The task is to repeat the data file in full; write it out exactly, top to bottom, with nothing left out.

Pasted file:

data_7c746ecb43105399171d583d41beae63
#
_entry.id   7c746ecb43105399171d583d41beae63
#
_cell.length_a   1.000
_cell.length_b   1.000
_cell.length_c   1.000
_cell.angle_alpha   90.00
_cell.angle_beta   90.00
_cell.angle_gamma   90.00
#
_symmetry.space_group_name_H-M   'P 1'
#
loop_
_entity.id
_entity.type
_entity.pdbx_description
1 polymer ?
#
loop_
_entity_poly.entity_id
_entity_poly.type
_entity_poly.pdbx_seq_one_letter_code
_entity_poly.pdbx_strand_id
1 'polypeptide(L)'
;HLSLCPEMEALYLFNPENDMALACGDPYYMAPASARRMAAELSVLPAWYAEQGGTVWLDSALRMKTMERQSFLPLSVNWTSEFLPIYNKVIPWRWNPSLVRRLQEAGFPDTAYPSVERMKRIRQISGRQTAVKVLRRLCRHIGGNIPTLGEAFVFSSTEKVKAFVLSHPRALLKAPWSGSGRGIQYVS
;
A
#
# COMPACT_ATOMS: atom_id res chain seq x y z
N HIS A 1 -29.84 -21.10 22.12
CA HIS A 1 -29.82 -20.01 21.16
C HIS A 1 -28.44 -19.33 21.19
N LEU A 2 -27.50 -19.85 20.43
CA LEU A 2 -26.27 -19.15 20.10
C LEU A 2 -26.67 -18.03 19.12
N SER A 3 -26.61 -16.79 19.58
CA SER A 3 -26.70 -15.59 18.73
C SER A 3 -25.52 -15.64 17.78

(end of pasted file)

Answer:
data_7c746ecb43105399171d583d41beae63
#
_entry.id   7c746ecb43105399171d583d41beae63
#
_cell.length_a   1.000
_cell.length_b   1.000
_cell.length_c   1.000
_cell.angle_alpha   90.00
_cell.angle_beta   90.00
_cell.angle_gamma   90.00
#
_symmetry.space_group_name_H-M   'P 1'
#
loop_
_entity.id
_entity.type
_entity.pdbx_description
1 polymer ?
#
loop_
_entity_poly.entity_id
_entity_poly.type
_entity_poly.pdbx_seq_one_letter_code
_entity_poly.pdbx_strand_id
1 'polypeptide(L)'
;HLSLCPEMEALYLFNPENDMALACGDPYYMAPASARRMAAELSVLPAWYAEQGGTVWLDSALRMKTMERQSFLPLSVNWTSEFLPIYNKVIPWRWNPSLVRRLQEAGFPDTAYPSVERMKRIRQISGRQTAVKVLRRLCRHIGGNIPTLGEAFVFSSTEKVKAFVLSHPRALLKAPWSGSGRGIQYVS
;
A
#
# COMPACT_ATOMS: atom_id res chain seq x y z
N HIS A 1 -29.84 -21.10 22.12
CA HIS A 1 -29.82 -20.01 21.16
C HIS A 1 -28.44 -19.33 21.19
N LEU A 2 -27.50 -19.85 20.43
CA LEU A 2 -26.27 -19.15 20.10
C LEU A 2 -26.67 -18.03 19.12
N SER A 3 -26.61 -16.79 19.58
CA SER A 3 -26.70 -15.59 18.73
C SER A 3 -25.52 -15.64 17.78